UNEP has partnered with the World Bank, the United Nations Development Programme and the United Nations Human Settlements Programme to achieve water resource management targets, Toepfer said.
Effective chemical management is crucial to achieving the Millennium target of eliminating human health risks caused by chemicals by 2020, he said. There is a close relationship between the environmental and agricultural agendas in that regard and an agreement on organic pollutants management is necessary, said Toepfer. A first meeting of parties will be held in Uruguay next year to develop a strategic approach to chemical concerns.
In terms of environmental program financing, more that 100 countries are contributing and others were urged to do the same.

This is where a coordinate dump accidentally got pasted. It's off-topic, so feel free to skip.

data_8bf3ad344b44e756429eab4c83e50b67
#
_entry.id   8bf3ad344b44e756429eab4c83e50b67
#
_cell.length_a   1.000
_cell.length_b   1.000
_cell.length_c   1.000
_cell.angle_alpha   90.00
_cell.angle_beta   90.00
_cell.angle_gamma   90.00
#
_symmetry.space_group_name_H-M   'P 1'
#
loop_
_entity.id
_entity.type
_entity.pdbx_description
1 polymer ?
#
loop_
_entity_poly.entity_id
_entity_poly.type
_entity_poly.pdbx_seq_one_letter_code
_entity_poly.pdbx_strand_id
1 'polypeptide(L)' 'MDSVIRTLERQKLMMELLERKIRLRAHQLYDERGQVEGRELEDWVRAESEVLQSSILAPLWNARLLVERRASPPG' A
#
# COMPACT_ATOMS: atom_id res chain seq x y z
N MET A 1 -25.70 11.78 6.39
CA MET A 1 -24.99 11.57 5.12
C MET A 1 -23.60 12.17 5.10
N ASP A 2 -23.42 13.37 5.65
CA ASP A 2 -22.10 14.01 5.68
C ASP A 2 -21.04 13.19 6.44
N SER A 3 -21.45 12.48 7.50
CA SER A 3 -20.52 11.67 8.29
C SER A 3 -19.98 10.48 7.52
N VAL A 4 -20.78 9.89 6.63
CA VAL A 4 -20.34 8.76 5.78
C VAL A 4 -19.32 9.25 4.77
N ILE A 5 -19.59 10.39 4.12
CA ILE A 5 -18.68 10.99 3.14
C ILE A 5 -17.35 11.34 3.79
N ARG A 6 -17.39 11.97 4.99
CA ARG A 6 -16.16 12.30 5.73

Anwarul Chowdhury, under-secretary-general and high representative for the least developed countries, landlocked developing countries and small island developing states, said the International Strategy for Disaster Reduction is particularly relevant to these countries that are ravaged by natural disasters, overwhelming their uphill efforts towards sustainable development.
Implementation of the UN Convention to Combat Desertification, he said, is linked to implementation of the UN Climate Change Convention and the Convention on Biodiversity. Together they can assist efforts to eradicate poverty and bring about sustainable human development, especially in countries that are vulnerable to desertification, climate change and diminishing biological diversity.